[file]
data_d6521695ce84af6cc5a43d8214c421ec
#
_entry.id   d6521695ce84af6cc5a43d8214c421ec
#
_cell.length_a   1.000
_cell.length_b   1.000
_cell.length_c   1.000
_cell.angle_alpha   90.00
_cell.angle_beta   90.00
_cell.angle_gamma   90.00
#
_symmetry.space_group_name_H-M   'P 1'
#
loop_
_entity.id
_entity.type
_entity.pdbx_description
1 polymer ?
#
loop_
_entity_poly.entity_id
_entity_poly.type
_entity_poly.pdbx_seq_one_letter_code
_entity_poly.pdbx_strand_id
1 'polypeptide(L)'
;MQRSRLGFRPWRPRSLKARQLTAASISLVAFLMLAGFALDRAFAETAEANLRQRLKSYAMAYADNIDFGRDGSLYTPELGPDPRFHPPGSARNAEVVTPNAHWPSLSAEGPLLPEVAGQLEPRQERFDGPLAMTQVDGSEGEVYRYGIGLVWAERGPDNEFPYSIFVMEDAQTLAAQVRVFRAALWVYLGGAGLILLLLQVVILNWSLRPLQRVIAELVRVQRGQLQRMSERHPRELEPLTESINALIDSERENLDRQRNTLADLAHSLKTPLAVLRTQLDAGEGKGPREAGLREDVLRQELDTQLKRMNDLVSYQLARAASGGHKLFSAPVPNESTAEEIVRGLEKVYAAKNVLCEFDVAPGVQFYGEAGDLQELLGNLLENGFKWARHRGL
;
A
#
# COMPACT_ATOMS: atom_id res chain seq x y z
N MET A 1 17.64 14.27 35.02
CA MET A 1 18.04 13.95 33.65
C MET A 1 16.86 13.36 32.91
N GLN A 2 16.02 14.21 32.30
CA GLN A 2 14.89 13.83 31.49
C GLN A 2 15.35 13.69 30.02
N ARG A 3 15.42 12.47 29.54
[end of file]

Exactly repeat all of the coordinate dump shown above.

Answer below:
data_d6521695ce84af6cc5a43d8214c421ec
#
_entry.id   d6521695ce84af6cc5a43d8214c421ec
#
_cell.length_a   1.000
_cell.length_b   1.000
_cell.length_c   1.000
_cell.angle_alpha   90.00
_cell.angle_beta   90.00
_cell.angle_gamma   90.00
#
_symmetry.space_group_name_H-M   'P 1'
#
loop_
_entity.id
_entity.type
_entity.pdbx_description
1 polymer ?
#
loop_
_entity_poly.entity_id
_entity_poly.type
_entity_poly.pdbx_seq_one_letter_code
_entity_poly.pdbx_strand_id
1 'polypeptide(L)'
;MQRSRLGFRPWRPRSLKARQLTAASISLVAFLMLAGFALDRAFAETAEANLRQRLKSYAMAYADNIDFGRDGSLYTPELGPDPRFHPPGSARNAEVVTPNAHWPSLSAEGPLLPEVAGQLEPRQERFDGPLAMTQVDGSEGEVYRYGIGLVWAERGPDNEFPYSIFVMEDAQTLAAQVRVFRAALWVYLGGAGLILLLLQVVILNWSLRPLQRVIAELVRVQRGQLQRMSERHPRELEPLTESINALIDSERENLDRQRNTLADLAHSLKTPLAVLRTQLDAGEGKGPREAGLREDVLRQELDTQLKRMNDLVSYQLARAASGGHKLFSAPVPNESTAEEIVRGLEKVYAAKNVLCEFDVAPGVQFYGEAGDLQELLGNLLENGFKWARHRGL
;
A
#
# COMPACT_ATOMS: atom_id res chain seq x y z
N MET A 1 17.64 14.27 35.02
CA MET A 1 18.04 13.95 33.65
C MET A 1 16.86 13.36 32.91
N GLN A 2 16.02 14.21 32.30
CA GLN A 2 14.89 13.83 31.49
C GLN A 2 15.35 13.69 30.02
N ARG A 3 15.42 12.47 29.54